There are other signs that such a strategy seems to be emerging. Again, this will focus on changes relating to the balance of influence regarding players involved in debating Middle East policy. The changes may begin with policies regarding Israel, but they will not end there if they prove successful in moving the levers of power and policy in Washington. Nathan Guttman of the Jewish Daily Forward writes in an article (“Wexler’s Move May Lead to More Active Role for Think Tanks”):

Reports yet to be confirmed suggest that the Israel Policy Forum could merge with the Center for American Progress, a prominent liberal think tank with close ties to the Obama administration. IPF, beset by financial difficulties and the recent loss of its Washington representative, has been searching for a new home. If the merger takes place, CAP also is expected to take a step away from researching policy issues relating to the Middle East and toward actively promoting negotiations.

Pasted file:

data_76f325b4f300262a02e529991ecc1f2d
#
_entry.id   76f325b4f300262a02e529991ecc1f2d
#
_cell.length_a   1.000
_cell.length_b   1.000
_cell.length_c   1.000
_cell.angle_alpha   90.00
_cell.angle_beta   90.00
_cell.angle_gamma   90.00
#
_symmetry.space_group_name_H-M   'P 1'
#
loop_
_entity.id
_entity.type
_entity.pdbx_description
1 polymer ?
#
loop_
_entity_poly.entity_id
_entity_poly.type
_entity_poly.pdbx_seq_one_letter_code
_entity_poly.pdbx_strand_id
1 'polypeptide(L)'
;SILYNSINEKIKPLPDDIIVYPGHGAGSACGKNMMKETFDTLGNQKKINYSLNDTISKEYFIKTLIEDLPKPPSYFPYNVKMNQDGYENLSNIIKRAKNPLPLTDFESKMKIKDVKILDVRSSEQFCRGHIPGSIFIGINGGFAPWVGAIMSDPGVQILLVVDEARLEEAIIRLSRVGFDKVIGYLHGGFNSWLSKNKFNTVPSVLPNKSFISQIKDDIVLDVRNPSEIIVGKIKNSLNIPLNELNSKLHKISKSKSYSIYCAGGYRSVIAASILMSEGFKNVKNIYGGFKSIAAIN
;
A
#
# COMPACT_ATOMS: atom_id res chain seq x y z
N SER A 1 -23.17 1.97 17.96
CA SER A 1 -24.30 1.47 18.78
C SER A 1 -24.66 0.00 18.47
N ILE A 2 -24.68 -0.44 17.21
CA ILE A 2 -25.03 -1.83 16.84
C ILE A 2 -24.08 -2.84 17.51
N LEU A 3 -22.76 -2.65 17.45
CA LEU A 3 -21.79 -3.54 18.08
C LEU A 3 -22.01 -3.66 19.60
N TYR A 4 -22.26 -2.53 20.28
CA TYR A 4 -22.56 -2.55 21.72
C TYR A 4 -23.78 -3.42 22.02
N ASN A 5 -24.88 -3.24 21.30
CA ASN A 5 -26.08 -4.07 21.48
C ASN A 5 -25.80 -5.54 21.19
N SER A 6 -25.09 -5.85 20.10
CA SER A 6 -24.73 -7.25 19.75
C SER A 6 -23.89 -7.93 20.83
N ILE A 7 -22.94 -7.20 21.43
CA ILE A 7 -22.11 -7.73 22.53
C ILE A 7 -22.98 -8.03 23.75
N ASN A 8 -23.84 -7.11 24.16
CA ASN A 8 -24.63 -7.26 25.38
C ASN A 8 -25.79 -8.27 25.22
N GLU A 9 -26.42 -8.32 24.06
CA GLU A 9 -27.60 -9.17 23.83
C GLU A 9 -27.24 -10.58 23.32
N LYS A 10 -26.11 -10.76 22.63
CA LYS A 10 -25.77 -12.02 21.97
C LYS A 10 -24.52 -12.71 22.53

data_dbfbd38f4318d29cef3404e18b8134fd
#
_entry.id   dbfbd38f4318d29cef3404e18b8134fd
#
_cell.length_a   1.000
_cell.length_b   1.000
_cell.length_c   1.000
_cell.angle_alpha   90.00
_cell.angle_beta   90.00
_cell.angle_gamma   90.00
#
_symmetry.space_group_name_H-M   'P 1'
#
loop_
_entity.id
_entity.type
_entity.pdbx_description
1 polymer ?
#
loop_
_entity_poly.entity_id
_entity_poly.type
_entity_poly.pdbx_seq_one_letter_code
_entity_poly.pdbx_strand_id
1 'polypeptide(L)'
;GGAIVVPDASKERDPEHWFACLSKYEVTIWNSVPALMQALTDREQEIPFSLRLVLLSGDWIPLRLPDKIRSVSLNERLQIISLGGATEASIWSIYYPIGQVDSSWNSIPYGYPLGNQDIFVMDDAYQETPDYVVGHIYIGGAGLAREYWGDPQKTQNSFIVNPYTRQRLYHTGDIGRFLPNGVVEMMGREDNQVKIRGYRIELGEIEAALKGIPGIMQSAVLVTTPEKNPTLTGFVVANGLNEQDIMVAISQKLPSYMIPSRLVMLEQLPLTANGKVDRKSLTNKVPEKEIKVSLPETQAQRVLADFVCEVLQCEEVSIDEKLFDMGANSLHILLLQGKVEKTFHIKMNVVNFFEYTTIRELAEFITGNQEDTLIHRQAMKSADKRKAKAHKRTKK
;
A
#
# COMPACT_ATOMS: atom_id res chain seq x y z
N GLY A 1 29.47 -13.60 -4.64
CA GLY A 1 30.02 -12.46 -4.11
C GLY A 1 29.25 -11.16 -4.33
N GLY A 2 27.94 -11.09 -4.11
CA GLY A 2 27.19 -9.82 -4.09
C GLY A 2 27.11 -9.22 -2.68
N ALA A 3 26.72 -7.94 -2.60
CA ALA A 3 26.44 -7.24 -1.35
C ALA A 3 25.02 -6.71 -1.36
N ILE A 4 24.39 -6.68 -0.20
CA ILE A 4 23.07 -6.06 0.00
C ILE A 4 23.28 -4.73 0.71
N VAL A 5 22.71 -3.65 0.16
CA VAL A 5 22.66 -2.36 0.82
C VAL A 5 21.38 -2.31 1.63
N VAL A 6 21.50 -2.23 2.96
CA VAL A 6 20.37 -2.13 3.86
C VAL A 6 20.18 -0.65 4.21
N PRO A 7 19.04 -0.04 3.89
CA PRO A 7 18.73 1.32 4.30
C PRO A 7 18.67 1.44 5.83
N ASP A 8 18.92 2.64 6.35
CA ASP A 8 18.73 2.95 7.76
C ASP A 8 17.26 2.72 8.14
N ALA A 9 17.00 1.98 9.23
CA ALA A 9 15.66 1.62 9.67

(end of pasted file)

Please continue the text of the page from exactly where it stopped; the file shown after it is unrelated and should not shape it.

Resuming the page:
That certainly is Wexler’s vision for his new role. One of the main assets he brings is his close relationship with the White House. He was the first Jewish lawmaker to back Obama as a candidate, and later took on a lot of the campaign’s heavy lifting with the Jewish community.

“Wexler will be treated by leaders in the region as the person who has Obama’s ear,” said Daniel Levy, co-director of the New America Foundation’s Middle East task force. “He is close to Obama, is well accepted in the Jewish community and knows everyone in Congress.”

Being close to the views of the administration could help the rejuvenated think tank play a role as an active back channel with key players in the region, one that would convey ideas from the administration informally before those ideas become official policy. Having such an outlet could also be beneficial for the administration